We do have sleep apnea that runs in our family, but my daughter has not exhibited any symptoms of this. I don't think that her trouble waking is due to lack of sleep/rest because it does not matter if she sleeps for 8 hours or 12 hours, she still has the same trouble waking & being tired. I have wondered if any of the behaviors are sleep related, but have not had a sleep study done mostly because we would have to travel to go to a pediatric sleep specialist. None of the sleep specialists around here will work on someone younger than 13. If it was worth it I would do it, but no one has really suggested to me before that it could make a difference. :confused:

    As far as if I think her diagnosis is right, it seems close, but still seems like something is missing. Maybe it's just me wanting a thread to tie it all together -I don't know. With my 12 year old when we got her diagnosis of Aspergers it was like "wow, yeah, this really explains everything", but my 7 year olds diagnosis has not given me that same feeling.
  7. emotionallybankrupt

    emotionallybankrupt New Member

    I agree with the others who have said that if your gut feeling is that something else needs evaluation, it would probably be a good idea. Sometimes--as in the case of my easy child--you never find a thread to tie it together; in her case the doctors even say there is simply not a diagnosis that is a match for her. We've gone the distance with evaluation, though, and while the "I don't know" is not a comfortable stopping point, I'd rather have that than a false diagnosis. Many doctors tend to hang a diagnosis on the label that is the closest fit rather than to say we have no label. In her case, though, I've made a peace with the mystery and the "I don't know" answer--probably because her improvement has been so amazing. Despite all the evaluation she's had, I'd be likely to keep digging if things weren't going so well.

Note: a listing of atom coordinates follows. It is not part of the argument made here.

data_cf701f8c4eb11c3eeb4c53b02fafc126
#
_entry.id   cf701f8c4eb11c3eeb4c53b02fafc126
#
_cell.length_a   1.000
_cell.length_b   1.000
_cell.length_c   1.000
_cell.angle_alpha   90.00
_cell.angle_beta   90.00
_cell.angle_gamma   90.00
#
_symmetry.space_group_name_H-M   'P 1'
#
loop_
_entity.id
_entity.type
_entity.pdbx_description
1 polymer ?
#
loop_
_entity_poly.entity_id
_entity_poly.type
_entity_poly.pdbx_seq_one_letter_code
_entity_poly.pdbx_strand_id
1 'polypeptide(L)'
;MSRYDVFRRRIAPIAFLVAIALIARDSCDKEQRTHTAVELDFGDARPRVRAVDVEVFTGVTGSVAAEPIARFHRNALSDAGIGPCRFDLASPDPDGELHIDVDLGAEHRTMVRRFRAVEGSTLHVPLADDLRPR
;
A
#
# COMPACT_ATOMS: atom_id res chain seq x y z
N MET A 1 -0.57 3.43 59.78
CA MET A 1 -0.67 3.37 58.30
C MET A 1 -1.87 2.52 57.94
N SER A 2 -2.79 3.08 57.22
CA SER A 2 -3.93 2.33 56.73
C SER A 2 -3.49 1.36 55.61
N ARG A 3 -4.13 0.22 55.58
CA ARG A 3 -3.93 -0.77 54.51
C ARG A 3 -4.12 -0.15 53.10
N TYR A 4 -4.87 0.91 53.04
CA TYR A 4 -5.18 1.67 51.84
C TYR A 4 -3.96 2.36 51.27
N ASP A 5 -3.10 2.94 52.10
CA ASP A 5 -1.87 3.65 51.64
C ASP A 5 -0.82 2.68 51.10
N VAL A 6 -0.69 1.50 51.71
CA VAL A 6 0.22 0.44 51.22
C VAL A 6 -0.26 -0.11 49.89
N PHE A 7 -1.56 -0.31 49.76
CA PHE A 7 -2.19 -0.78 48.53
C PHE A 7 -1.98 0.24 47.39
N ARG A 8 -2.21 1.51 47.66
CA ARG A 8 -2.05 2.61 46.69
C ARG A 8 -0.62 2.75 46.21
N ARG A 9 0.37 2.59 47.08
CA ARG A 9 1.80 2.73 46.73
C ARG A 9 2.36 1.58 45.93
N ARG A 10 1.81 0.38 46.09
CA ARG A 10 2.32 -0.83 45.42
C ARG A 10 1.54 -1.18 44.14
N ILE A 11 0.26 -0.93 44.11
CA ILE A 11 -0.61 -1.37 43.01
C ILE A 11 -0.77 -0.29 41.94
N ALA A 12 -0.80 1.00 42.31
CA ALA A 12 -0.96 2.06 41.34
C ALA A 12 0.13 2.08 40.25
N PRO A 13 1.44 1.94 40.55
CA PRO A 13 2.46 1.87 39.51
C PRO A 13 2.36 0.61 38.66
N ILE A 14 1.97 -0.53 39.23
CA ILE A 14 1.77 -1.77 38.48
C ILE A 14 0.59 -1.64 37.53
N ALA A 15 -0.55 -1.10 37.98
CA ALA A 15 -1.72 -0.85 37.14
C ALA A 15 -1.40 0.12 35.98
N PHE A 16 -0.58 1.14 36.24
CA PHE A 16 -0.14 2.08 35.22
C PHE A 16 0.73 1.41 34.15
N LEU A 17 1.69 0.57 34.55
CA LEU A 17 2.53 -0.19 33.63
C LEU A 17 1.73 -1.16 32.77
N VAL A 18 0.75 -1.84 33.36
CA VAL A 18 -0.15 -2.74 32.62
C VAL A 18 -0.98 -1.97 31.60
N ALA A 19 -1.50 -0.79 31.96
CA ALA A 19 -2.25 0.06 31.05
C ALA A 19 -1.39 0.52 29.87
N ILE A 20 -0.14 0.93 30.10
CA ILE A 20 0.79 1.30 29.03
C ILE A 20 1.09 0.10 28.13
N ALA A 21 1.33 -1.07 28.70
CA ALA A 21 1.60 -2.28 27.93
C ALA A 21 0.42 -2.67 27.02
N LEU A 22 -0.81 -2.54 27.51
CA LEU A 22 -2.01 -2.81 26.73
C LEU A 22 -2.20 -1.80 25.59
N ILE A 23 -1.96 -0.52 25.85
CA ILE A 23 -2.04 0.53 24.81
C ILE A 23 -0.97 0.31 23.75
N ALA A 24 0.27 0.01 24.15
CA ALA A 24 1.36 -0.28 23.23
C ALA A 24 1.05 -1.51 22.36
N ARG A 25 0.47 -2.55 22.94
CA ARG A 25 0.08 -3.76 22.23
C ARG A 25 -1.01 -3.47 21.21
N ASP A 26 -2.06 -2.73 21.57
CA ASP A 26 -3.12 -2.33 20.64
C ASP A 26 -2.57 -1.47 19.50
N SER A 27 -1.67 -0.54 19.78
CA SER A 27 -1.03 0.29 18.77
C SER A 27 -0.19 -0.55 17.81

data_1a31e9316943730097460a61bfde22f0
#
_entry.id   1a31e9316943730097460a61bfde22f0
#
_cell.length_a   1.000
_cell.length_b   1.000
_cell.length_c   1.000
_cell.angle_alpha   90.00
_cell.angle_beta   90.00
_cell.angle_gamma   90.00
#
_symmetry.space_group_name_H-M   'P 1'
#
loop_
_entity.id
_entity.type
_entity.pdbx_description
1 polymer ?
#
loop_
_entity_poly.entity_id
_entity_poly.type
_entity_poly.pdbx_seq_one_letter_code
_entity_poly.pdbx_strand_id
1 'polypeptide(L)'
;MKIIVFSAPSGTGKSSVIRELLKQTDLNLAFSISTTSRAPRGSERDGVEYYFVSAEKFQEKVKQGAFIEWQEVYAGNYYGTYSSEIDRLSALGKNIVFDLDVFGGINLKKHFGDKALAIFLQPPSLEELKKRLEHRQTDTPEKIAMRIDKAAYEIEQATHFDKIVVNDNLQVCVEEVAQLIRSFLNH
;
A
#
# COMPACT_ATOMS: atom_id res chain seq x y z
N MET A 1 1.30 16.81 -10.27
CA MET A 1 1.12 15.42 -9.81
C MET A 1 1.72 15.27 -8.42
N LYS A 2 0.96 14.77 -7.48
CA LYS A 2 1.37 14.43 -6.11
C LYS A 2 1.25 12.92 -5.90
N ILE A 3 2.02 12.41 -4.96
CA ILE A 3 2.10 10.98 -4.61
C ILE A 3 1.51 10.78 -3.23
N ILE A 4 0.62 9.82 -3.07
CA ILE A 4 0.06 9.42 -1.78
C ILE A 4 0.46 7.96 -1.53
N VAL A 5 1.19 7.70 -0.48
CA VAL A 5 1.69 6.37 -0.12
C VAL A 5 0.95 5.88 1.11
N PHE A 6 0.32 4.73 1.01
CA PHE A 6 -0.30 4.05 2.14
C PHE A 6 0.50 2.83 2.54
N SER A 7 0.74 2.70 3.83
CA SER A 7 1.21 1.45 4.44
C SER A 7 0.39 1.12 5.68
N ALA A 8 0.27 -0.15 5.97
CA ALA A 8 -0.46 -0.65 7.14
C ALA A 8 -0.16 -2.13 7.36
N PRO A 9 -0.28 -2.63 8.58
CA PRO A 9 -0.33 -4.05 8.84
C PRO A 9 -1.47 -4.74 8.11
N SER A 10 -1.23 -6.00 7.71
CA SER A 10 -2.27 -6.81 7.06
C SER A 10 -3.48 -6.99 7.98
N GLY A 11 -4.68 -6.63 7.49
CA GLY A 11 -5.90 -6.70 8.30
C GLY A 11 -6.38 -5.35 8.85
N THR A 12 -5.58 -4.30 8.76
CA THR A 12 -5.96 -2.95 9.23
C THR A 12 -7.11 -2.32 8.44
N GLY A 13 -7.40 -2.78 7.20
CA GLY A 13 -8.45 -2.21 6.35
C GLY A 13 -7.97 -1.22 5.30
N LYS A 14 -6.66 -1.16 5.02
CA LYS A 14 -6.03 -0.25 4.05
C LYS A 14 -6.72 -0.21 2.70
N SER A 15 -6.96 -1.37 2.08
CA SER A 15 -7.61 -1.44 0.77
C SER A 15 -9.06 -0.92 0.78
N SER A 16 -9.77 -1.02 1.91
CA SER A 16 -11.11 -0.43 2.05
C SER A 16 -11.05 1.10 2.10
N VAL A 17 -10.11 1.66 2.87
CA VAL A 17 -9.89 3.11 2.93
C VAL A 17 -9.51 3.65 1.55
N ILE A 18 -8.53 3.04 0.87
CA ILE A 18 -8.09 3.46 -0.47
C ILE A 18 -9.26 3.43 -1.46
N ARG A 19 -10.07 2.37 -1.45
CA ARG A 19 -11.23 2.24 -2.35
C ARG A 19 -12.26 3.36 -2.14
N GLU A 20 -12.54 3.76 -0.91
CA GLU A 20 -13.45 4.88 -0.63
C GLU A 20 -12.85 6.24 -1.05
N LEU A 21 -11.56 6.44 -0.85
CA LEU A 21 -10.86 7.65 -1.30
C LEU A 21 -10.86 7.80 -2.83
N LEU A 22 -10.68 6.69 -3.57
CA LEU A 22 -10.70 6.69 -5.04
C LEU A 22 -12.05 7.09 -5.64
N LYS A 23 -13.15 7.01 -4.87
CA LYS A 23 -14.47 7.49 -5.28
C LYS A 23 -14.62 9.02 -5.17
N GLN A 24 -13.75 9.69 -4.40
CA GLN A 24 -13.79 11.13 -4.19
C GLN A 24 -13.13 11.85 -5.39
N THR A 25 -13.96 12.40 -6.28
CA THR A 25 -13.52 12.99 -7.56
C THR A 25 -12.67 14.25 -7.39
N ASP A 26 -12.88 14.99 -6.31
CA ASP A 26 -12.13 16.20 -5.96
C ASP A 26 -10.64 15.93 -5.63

In your case, I'm particularly curious about the fact that you know what would be involved to have a sleep study for her. That makes me think you have been suspicious enough to gather information. Whether or not anybody else thinks it would have value, if YOU think it is warranted, it would be worth it to check that one off the list if the travel is feasible for you. I think that a sleep study is usually a one-time event (or 2-time if sleep apea--which it sounds like you know all about). I do know that if a sleep disorder is present, and is diagnosed and effectively treated, it can be a wonderful thing.